Answer text copied from from notebookreview.com.


I had the same problem. I bought a new Samsung NP530U3C-A08TR last weekend, I didn't like Win8 and try to install Win7. Removed all partitions from SSD and Sata HDD. After first restart system wouldn't boot. I used lot of BIOS options, tried Win8 USB Disk to.

I talked with Samsung Offical US Support about this problem. Maybe this guide can help you. I fixed this problem, so follow my guide:

BIOS Options:

  • Fast BIOS Disabled
  • Secure BOOT Disabled
  • CMS BIOS Seleceted

You need Hirens Boot CD (It must have Norton Ghost and Mini WinXP. Check versions 11.X or 15.1 Rebuild edition) on a USB Disk.

  1. Start Windows 7 install from USB Windows 7 Disk.
  2. Remove all partitions from iSSD and Sata HDD.
  3. Install Windows 7 to 24GB iSSD.
  4. On first restart Windows 7 setup (system is stuck normaly on this section), remove Windows 7 USB and use Hirens Boot USB. Start Mini Windows XP.
  5. If you can successfully boot Mini Windows XP, Start Norton Ghost 32 from Hirens Tool
  6. On Norton Ghost, select Copy Disk to Disk and copy iSSD to Sata HDD. After copying, don't restart the system. Only quit Norton from the menu.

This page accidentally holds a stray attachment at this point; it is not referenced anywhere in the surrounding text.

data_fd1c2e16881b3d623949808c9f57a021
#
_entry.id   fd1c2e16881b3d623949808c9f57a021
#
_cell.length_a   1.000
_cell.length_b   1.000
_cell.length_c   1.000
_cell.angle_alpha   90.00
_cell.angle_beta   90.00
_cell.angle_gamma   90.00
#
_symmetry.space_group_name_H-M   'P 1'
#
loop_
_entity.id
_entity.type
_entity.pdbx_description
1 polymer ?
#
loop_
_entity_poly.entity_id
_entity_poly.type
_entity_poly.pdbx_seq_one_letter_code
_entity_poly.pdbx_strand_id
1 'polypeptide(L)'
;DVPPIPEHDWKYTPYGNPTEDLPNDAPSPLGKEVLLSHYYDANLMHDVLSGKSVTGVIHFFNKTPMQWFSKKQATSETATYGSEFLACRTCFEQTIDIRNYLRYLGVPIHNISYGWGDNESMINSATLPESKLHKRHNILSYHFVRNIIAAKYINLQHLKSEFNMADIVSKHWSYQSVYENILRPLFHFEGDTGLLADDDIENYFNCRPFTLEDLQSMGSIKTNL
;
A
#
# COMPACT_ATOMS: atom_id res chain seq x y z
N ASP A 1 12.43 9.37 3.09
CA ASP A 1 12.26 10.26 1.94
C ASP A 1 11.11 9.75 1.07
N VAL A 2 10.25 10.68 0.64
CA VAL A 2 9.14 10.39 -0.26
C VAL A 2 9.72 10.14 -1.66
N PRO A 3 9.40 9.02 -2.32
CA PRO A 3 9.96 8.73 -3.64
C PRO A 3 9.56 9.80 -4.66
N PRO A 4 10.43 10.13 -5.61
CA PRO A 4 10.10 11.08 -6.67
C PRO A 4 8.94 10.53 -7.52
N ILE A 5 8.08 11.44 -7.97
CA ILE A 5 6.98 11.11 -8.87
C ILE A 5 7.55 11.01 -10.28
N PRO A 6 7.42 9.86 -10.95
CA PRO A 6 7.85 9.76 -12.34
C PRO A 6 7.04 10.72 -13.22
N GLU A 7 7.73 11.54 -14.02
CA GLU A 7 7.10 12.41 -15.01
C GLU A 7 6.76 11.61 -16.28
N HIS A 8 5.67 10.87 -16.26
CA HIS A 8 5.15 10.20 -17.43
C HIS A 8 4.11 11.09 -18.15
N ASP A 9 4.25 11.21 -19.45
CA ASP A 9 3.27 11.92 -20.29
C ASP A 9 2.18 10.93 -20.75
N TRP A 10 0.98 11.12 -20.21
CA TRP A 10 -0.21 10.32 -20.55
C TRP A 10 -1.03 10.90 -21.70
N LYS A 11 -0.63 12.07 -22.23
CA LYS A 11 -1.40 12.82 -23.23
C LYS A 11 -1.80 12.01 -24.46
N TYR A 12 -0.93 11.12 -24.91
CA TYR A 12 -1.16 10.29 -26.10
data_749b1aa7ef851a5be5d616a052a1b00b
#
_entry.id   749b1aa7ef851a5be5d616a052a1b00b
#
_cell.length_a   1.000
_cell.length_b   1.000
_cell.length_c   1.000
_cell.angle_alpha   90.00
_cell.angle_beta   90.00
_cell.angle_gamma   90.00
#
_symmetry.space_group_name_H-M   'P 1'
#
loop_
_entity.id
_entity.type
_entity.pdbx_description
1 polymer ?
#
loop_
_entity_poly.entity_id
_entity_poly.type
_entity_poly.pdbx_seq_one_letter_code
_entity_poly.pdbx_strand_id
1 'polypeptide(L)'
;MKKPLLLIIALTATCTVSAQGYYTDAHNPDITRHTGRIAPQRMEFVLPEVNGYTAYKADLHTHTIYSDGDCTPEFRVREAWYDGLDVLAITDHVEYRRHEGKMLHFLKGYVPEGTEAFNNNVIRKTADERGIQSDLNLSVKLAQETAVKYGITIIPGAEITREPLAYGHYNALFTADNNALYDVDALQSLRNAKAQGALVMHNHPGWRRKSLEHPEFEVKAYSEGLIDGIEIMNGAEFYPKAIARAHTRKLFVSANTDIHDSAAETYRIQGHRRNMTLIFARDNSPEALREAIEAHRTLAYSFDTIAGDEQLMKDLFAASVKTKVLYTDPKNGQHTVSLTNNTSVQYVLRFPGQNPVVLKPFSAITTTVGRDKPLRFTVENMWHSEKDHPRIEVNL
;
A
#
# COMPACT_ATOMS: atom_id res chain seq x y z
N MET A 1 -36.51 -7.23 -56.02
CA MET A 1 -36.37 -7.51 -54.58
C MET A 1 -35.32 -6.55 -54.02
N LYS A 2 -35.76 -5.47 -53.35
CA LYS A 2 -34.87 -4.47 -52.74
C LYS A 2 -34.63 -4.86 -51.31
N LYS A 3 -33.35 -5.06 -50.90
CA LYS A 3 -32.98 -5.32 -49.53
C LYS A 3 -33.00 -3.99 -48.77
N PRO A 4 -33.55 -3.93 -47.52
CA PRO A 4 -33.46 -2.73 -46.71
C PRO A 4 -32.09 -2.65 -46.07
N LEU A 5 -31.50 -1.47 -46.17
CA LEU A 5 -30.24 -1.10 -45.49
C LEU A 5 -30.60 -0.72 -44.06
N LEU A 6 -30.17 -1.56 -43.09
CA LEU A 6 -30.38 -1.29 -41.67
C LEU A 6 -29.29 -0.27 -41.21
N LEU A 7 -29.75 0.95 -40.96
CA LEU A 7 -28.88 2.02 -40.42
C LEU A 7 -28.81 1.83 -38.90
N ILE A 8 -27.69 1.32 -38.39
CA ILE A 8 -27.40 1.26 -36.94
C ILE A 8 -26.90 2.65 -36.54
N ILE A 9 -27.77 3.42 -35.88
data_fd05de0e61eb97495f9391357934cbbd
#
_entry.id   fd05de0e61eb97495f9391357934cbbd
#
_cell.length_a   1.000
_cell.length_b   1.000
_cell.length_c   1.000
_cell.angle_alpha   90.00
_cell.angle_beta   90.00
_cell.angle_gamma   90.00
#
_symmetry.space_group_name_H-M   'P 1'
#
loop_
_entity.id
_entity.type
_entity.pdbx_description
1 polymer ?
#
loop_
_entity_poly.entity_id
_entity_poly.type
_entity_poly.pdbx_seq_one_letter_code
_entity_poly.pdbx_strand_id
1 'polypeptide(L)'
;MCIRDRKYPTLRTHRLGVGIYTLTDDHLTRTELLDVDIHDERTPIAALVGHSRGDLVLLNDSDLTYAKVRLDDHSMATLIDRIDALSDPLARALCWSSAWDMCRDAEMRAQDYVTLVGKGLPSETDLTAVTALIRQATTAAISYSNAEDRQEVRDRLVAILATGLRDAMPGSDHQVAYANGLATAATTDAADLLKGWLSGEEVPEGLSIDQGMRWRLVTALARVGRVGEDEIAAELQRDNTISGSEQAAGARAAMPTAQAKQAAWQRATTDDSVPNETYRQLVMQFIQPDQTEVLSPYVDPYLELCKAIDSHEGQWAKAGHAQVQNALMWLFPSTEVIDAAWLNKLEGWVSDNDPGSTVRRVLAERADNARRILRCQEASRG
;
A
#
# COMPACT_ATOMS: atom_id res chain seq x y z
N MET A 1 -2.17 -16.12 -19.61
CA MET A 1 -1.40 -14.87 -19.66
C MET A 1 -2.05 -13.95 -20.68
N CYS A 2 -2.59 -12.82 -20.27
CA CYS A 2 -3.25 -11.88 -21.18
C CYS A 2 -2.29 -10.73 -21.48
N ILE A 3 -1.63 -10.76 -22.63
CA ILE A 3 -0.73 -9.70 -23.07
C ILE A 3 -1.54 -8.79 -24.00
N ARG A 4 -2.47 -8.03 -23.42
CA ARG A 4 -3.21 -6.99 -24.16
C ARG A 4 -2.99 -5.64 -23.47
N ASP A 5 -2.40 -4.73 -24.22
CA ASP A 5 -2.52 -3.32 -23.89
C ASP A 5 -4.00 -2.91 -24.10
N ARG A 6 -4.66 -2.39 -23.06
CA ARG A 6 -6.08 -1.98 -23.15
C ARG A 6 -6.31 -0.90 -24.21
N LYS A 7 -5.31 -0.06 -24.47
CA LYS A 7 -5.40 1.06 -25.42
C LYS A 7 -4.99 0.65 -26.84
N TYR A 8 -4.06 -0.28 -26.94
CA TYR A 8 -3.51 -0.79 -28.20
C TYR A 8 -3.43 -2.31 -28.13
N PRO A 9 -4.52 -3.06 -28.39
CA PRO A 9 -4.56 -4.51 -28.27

7. Use Partition Wizard from Hirens Tools. Check your new copy SATA HDD status. You must have 100MB System Partiton Active and Primary position, and a second partition for Windows Setup with Primary status.
  8. If all is OK, restart your PC and remove Hirens Boot disk, Windows 7 setup should resume.

Have you tried to unplug the usb stick when it reboots to see if it will just boot straight from the hdd? You could also go into the bios and switch it so that the hdd has boot priority instead of the usb stick. Also make sure you're selecting the right hdd to boot from. It could be stuck in the loop because it's trying to boot off your second drive which has no bootable files on it. Also I'm not sure any of this is what your real problem is. If you did a complete reinstall windows and no just some downgrade or upgrade package then what I mentioned makes sense, but if this is some sort of failed upgrade or downgrade then it sounds like you may need different install files.

If it's actually showing you a boot menu and letting you pick which drive you want it to boot off of, then none of what I said about the usb stick/boot priorities is going to matter.

Can I ask what made you want to revert back to windows 7? Was the system slow/freezing? Was it simply the UI? I'm only asking to make sure this couldn't maybe be hardware related.

  • The reason that made me want to revert back to Windows 7 was purely affectional. I deleted partitions and formated both HDD and SSD. Indeed the idea about priorities is no good and yes, i removed the usb stick in order to force the laptop to boot from HDD. If i leave it in, it will boot from usb disk and start a new installation wizard. – Osvaldo Nov 26 '12 at 12:11
  • Honestly sounds like it's your copy of windows install media. Could have issues on the usb stick too (physical problems with the drive) but I doubt that. Can you try and copy it again or is this the only comp you have? Also, where did the install files come from? Is this what you did -> microsoftstore.com/store/msstore/html/… – Codezilla Nov 26 '12 at 12:29